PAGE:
Mitchell D. Erickson ’72 will be the featured speaker in the Leading Innovation and Entrepreneurship speaker series on Friday, April 13. The event, which is free and open to the public, will start at 2 p.m. in Noyce 1023. The Donald and Winifred Wilson Center for Innovation and Leadership is sponsoring the speaker series and associated course.

Erickson facilitates U.S. Department of Homeland Security’ Science & Technology (S&T) activities with other federal, state, tribal, and territorial agencies in the Northeast (New Jersey to Maine) and Caribbean (Puerto Rico and U.S. Virgin Islands). He works with appropriate organizations in the Northeast to integrate vertically among the various organizations and horizontally across all threats. Erickson facilitates S&T projects within this region, such as field tests. He provides a conduit to subject matter experts for government homeland security agencies and first responders. He also evaluates current practices that could be improved by application of new technologies, models, systems, or approaches and where S&T can contribute to help close these homeland security gaps. Several colleagues cover other geographic and technical aspects of this interagency coordination function.

Erickson has extensive experience in management of technical organizations. From 1996-2007, he held the position of laboratory director at Environmental Measurements Laboratory (EML), U.S. Department of Homeland Security (DHS). The laboratory was in the U.S. Department of Energy (DOE) until transferred by Congress when DHS was formed in 2003. Beginning in 2002, he led a complex transfer of EML from DOE to DHS, including both mission and administrative changes. As laboratory director of EML, Erickson was responsible for strategic planning, technical quality, productivity, marketing, program development, human resources, budget, and union relations. He was also responsible for management of external relationships with the nation’s homeland security community and scientific and professional relationships with numerous national and international institutions.

He holds a concurrent position as adjunct professor, Dept. of Environmental and Occupational Health, School of Public Health University of Medicine and Dentistry of New Jersey, where he teaches Public Health Preparedness I: Agents of Mass Injury or Destruction.

Erickson has been responsible for management of research programs. As associate director of Argonne National Laboratory’s Applied Research and Development Program Office, he co-directed a team that managed a $40M environmental technology development program. He has also been principal investigator on projects ranging up to several million dollars and dozens of staff.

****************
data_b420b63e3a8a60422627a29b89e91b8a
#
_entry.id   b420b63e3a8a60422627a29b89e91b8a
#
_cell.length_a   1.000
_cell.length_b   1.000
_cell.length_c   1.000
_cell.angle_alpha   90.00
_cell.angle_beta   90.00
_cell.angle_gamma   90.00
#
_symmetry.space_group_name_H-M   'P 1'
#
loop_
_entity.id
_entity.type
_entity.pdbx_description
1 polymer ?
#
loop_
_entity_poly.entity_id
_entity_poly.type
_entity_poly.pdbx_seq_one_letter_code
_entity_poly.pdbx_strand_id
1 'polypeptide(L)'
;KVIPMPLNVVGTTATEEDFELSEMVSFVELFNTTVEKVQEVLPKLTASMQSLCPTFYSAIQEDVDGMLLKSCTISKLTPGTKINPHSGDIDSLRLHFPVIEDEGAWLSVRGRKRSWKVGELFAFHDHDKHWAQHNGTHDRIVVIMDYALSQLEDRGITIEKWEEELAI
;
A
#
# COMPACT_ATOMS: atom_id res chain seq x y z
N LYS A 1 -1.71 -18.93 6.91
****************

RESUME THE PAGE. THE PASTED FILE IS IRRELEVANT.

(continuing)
Erickson’s research in environmental science and analytical chemistry has developed novel technologies, identified sources and fates of pollutants, investigated chemical reaction conditions, and produced analytical methods. His research has historically emphasized multidisciplinary projects and tends toward more applied research. Erickson’s expertise in persistent organic pollutants is sought in a consulting capacity, specifically in the areas of sampling, analysis, presence, partition, and transport in environmental, biological, industrial product, and human matrices. Chemicals of interest include polych-lorinated biphenyls (PCBs), polychlorinated dibenzo-p-dioxins (PCDDs), and polychlorinated dibenzofu-rans (PCDFs). In 1996 Erickson received R&D-100 Award and later a “Top 40” Award for one of the 40 best R&D-100 Awards for the forty years of the awards program and a Federal Laboratory Council Award for Excellence in Technology Transfer.

Erickson received a doctorate in chemistry from the University of Iowa in 1976. He has published two books — Analytical Chemistry of PCBs, (1st and 2nd editions) and Remediation of PCB Spills. Erickson holds one patent. He is the author of over 150 technical publications and has given over 170 technical presentations.

Grinnell College welcomes the participation of people with disabilities. Accommodation requests may be made to Conference Operations.

The College welcomes the presence of minors at all age-appropriate public events and for informal visits, with the understanding that a parent, legal guardian, or other responsible adult assumes full responsibility for their child’s safety and behavior during such visits or events. In these cases, the College expects that an adult responsible for the visiting child takes measures to ensure the child’s safety and sees that the child complies with directions of College personnel. Grinnell College is not responsible for supervision of minors on campus.

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